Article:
Oct 18, 2021 - Energy & Environment

New media company seeks to be the opposite of climate "doomscrolling"

illustration of hourglass sand timer. The sand in the top chamber, which looks like the Earth, is emptying into the bottom chamber.

Illustration: Rae Cook/Axios

Pique Action, a new media company launching today, is betting that short form "micro-documentaries" that tell stories about people working to reduce greenhouse gas emissions will help to counteract our doom-scrolling tendencies.

Why it matters: The media organization, launched by film veteran Kip Pastor (whose credits include "In Organic We Trust," and "Sickhouse," the first film shot and distributed on SnapChat) and social media strategist Tyler Steinhardt, plans to distribute positive stories about climate solutions through social media platforms like SnapChat, Youtube, TikTok and Twitter.

Details: Pastor has been funding the nascent organization on his own as it gets up and running, but the company is in the middle of a fundraising round, he told Axios.

  • Videos already completed range from stories shot in Bangalore to Berkeley, including one on a company called Carbon Cure, that's working to store carbon dioxide in concrete.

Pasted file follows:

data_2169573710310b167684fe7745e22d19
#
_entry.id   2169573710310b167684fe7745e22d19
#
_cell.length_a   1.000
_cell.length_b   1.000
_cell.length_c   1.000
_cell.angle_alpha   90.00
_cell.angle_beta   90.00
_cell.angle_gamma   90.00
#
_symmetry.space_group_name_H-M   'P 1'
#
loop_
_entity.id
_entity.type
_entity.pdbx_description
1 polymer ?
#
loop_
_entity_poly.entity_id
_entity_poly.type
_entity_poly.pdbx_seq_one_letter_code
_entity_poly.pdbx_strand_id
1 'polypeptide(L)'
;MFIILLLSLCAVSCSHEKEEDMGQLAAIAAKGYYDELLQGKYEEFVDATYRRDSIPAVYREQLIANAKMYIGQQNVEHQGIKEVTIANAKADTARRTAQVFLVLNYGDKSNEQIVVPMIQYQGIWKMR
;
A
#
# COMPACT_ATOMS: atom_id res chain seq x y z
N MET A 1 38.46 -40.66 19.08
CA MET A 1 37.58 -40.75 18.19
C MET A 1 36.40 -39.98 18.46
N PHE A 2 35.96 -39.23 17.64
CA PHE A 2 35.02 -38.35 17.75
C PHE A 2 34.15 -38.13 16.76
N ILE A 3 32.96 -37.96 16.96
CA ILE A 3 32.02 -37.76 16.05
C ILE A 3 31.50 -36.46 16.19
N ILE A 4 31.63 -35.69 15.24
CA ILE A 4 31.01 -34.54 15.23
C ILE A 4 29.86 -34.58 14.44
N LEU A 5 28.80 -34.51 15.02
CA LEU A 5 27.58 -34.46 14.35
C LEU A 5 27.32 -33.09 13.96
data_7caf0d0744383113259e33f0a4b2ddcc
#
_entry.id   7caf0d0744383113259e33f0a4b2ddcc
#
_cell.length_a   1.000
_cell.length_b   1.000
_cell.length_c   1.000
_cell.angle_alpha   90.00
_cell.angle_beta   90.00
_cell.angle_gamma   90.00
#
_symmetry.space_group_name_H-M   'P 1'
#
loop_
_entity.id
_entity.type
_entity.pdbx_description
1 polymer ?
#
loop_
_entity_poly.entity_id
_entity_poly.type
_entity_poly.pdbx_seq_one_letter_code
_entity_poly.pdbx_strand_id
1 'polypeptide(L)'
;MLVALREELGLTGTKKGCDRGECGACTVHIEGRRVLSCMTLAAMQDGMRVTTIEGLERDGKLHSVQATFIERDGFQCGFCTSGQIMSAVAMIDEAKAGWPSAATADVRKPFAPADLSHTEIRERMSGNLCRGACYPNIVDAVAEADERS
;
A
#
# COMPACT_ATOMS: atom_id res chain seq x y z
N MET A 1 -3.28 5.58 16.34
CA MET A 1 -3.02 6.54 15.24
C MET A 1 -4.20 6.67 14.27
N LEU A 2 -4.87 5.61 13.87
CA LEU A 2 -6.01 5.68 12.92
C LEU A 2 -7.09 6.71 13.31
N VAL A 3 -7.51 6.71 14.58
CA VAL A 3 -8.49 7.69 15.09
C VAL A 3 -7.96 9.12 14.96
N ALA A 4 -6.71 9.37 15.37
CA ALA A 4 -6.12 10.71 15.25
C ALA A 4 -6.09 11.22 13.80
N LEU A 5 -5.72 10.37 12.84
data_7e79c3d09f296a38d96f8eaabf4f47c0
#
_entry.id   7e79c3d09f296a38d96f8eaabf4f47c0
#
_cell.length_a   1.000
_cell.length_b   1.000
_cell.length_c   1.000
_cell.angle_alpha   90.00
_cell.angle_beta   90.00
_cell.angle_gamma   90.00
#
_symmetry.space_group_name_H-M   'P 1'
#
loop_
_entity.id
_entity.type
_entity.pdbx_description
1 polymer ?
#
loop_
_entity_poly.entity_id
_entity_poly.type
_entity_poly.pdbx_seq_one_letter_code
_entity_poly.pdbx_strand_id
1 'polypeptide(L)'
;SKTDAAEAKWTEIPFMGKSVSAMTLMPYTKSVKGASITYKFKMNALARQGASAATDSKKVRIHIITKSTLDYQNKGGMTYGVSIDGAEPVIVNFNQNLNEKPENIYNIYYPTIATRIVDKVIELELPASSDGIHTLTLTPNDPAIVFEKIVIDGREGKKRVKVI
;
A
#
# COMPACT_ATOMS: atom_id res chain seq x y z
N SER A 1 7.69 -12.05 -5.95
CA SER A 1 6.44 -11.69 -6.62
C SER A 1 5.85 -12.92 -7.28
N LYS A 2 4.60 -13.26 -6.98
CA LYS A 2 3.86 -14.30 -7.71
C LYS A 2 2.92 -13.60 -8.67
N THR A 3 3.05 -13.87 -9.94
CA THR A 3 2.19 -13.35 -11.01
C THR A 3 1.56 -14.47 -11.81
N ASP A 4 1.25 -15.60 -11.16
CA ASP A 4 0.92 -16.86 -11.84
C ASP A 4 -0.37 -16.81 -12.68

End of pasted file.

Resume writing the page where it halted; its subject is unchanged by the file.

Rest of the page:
What they're saying: "We want to change this, this culture of doom," Pastor told Axios. "The communication messaging has failed, and we know there's a deluge coming, you know, and how are people going to mitigate climate change in their daily lives?" Pastor said.

  • "So, at Pique we really want to change the conversation. And the way we're going to do that is with short form viral content on social media."

Yes, but: Cracking the code to get videos to go viral can be extremely difficult, particularly for complex, weighty topics like climate change. Pique is planning to do creative services and branded content work as well, according to its website, but Pastor said they are working with popular TikTok creators to get their first batch of stories out as soon as the next few days.

The bottom line: For the past two years, many of us have been caught in a doom-scrolling. If Pique can break through that tendency with positive stories about change, it could play a useful role in climate discourse.

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